Histogram in Excel
A histogram Excel chart is a data analysis chart used to represent histogram data. In Excel 2016 and older versions, this chart is built-in in Excel. While for previous versions, we used to make this chart manually by using the cumulative frequency method. In the histogram chart, the data comparison is classified into ranges.
In layman’s terms, it is a graphical representation of data using bars of different heights. For example, a histogram chart in Excel is like a bar chart except that it groups numbers into ranges, unlike individual values in a bar chart.
A histogram in Excel comprises five parts: “Title,” “Horizontal,” “Bars” (height and width), “Vertical,” and “Legend.”
- The title describes the information about the histogram.
- (Horizontal) X-axis grouped intervals (and not the individual points).
- Bars have a height and width. The height represents the number of times the set of values within an interval occurred. The width represents the length of the interval covered by the bar.
- (Vertical) Y-axis is the scale that shows you the frequency of the values within an interval.
- Legend describes additional information about the measurements.
Refer to the image given below to understand better. It shows a sample histogram with each component highlighted.
Table of contents
- Histogram in Excel
- Purpose of a Histogram in Excel
- How to Make a Histogram Chart in Excel?
- Different shapes of Histogram Chart in Excel
- Steps to Create a Histogram in Excel
- Things to Remember
- Histogram Excel Chart Video
- Recommended Articles
Purpose of a Histogram in Excel
The purpose of the histogram chart in Excel is to roughly assess the probability distribution of a given variable by showing the frequencies of observations occurring in a certain range of values.
How to Make a Histogram Chart in Excel?
- Divide the entire range of values into a series of intervals.
- Count how many values fall into each interval.
- The buckets are generally specified as consecutive, non-overlapping intervals of a variable. They must be adjacent and may be of equal size.
- As the adjacent bins are continuous without gaps, the rectangles of a histogram touch each other to indicate that the original variable is continuous.
Different shapes of Histogram Chart in Excel
- Skewed right
- Skewed left
Steps to Create a Histogram in Excel
Following are the steps to create a histogram in Excel:
- The first step to building a histogram in Excel is to select the range of cells containing the data to be presented using the histogram. Then, it would be the input for the histogram.
- Click on “Recommended Charts,” as shown in the below figure.
- Select “Histogram” from the presented list.
- Click “OK.”
A histogram chart in Excel is simple and easy to use. Let us understand working with some examples.
Example #1 – Height of Apple Trees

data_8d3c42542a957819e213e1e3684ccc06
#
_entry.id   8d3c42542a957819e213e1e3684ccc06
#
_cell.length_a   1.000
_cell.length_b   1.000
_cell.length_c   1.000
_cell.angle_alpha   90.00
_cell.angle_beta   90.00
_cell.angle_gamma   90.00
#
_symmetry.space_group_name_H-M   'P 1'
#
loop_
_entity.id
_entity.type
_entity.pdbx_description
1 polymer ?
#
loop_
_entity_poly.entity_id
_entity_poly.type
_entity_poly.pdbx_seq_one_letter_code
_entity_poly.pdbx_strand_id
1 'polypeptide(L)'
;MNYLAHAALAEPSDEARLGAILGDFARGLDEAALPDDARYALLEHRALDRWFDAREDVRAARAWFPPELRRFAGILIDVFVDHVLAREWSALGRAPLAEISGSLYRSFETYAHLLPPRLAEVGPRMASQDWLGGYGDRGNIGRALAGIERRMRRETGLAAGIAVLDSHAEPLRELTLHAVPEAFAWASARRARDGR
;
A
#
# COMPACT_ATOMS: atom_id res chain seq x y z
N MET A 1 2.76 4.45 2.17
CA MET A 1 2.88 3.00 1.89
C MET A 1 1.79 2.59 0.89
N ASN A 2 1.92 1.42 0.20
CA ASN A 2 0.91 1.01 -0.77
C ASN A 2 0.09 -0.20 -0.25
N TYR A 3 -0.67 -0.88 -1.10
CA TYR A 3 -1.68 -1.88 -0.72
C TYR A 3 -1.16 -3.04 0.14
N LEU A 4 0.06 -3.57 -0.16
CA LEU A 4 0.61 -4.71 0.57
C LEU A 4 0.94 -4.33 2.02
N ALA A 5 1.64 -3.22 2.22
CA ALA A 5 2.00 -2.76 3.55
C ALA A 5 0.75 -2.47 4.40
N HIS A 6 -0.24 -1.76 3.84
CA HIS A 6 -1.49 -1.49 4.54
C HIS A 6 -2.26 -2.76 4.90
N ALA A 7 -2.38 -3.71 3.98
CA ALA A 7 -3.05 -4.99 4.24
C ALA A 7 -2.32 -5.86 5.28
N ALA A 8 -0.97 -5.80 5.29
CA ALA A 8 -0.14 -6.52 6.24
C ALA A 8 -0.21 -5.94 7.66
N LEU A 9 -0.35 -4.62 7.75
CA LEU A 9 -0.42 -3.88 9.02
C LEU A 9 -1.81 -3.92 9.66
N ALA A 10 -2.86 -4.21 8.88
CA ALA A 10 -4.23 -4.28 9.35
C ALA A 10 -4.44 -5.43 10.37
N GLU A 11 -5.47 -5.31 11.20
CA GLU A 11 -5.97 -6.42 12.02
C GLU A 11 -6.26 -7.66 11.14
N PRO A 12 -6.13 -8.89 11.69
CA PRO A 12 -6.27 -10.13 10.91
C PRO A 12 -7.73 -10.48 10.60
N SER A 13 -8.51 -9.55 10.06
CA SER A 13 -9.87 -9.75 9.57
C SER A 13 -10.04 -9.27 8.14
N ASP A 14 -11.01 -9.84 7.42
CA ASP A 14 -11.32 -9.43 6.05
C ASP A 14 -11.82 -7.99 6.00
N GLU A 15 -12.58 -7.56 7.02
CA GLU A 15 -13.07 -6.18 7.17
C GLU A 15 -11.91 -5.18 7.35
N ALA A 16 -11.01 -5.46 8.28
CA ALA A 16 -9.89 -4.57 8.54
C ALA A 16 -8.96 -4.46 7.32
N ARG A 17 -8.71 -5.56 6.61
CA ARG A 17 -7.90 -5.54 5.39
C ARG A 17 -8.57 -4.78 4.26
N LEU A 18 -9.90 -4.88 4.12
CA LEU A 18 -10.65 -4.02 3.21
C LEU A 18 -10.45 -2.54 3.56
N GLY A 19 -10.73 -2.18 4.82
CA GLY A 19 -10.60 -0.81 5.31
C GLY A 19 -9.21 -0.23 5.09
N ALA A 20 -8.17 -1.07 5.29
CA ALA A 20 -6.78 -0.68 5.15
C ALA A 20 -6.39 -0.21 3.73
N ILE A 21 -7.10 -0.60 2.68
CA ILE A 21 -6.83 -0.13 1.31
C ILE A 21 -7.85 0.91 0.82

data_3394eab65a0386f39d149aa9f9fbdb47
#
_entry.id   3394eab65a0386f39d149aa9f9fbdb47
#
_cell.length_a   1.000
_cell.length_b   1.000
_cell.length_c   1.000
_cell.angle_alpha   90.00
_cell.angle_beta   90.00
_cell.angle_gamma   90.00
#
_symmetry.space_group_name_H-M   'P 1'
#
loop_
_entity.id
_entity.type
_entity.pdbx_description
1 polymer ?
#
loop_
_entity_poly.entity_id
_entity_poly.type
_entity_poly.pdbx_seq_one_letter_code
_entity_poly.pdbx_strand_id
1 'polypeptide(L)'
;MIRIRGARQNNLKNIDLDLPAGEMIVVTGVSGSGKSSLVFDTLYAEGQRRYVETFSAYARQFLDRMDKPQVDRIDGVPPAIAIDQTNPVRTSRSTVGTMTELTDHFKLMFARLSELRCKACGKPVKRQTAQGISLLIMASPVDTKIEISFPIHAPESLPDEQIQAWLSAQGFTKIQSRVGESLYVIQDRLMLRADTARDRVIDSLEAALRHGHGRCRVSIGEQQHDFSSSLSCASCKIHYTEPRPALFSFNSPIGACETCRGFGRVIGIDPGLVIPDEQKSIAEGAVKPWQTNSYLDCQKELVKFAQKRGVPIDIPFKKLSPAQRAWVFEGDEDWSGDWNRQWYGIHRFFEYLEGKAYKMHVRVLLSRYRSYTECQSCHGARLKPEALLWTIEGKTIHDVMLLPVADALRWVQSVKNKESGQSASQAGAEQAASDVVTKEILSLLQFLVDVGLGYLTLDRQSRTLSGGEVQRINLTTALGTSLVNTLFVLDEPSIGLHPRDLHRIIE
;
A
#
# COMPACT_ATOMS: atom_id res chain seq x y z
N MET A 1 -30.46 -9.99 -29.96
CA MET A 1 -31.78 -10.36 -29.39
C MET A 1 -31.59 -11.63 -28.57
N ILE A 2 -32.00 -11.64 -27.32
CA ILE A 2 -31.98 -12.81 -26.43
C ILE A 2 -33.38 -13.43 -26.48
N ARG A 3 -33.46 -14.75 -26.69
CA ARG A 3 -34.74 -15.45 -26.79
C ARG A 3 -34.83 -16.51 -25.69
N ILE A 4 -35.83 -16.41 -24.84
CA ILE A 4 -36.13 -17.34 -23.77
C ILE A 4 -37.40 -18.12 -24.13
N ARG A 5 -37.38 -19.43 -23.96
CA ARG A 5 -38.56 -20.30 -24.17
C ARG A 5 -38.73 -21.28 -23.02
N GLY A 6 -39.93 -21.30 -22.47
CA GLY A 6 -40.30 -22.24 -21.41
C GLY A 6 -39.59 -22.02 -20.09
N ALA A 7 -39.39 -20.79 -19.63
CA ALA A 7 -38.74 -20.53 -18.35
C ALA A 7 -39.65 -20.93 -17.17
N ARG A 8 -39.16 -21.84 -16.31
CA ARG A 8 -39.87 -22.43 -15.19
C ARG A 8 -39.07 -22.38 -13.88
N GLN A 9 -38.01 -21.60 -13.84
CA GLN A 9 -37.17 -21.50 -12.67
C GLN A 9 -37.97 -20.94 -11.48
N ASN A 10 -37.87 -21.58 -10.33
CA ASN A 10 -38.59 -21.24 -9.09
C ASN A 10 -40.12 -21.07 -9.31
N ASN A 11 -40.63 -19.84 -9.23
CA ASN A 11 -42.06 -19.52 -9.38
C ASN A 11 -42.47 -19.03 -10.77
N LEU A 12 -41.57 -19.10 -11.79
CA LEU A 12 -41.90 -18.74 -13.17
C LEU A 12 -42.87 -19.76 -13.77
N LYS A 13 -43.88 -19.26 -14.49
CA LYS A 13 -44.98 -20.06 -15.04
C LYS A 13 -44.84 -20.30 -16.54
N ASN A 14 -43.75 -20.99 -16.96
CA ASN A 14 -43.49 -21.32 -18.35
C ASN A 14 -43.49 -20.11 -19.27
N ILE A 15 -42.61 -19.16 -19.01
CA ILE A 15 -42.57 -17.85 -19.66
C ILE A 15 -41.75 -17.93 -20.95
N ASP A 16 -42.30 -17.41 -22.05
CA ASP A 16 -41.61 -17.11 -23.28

As shown in the above figure screenshot, the data is about the height of apple trees. The total number of trees is 17. The X-axis of the histogram in Excel shows the height range in cm. The Y-axis indicates trees. The chart shows three bars. One for the range 100-250 cm, the second for the range of 250-400, and the third for the range 400 – 550. So, the width of a bar is 150. So, the readings are in cm. The vertical axis (Y) shows the number of trees under a given range. E.g6 trees are in the range 100-250, 9 trees are in the range 250-400, and 2 trees are in the range 400-550. The legend is the height of the tree represented by green color. So, the bars indicate different heights in cm for the recorded trees.
Example #2 – Set of Negative and Positive Values
As shown in the above example, the dataset contains positive and negative values. Here also, Excel auto-calculated the range, which is 3.3. The total number of values in the dataset is 19. The 3 bars indicate three different ranges and the total number of input values falling under each range. 5 values are [-3.9, -0.6], 8 values range from -0.6 to 2.7, and 6 values range from 2.7 to 6.
- The histogram chart in Excel is useful where the entities to be measured can be presented in ranges such as height, weight, scales, frequencies, etc.
- They give a rough idea of the density of the underlying data distribution and often for density estimation.
- They are also used to estimate the underlying variable’s probability density function.
- Different intervals can expose various features of the input data in the histogram in Excel.
- A histogram chart in Excel can present data that is misleading.
- Too many blocks can make your analysis tough, while a few can miss out on important data.
- A histogram in Excel is not useful for showcasing discrete/categorized entities.
Things to Remember
- The histograms are based on the area and not the height of bars.
- It is a column-based chart that shows frequency data and is useful for depicting continuous data.
- While working on the histograms, one must ensure that the bins are not too small or too large. However, doing so might lead to incorrect observations.
- There is no “ideal” number of bins, and different bin sizes reveal various data features.
- The number of bins k can be assigned directly or can be calculated from a suggested bin width that has:
The braces indicate the Ceiling Function in ExcelCeiling Function In ExcelThe CEILING function is very similar to the FLOOR function in terms of functionality. However, the result is the polar opposite, with the floor function giving a less significant result. The ceiling formula, on the other hand, gives result with a higher significance..
which takes the square root of the number of data points in the sample.
Histogram Excel Chart Video
This article is a guide to Histogram Chart in Excel. Here, we discuss its uses and how to create a histogram in Excel, along with Excel examples and downloadable Excel templates. You may also look at these useful functions in Excel: –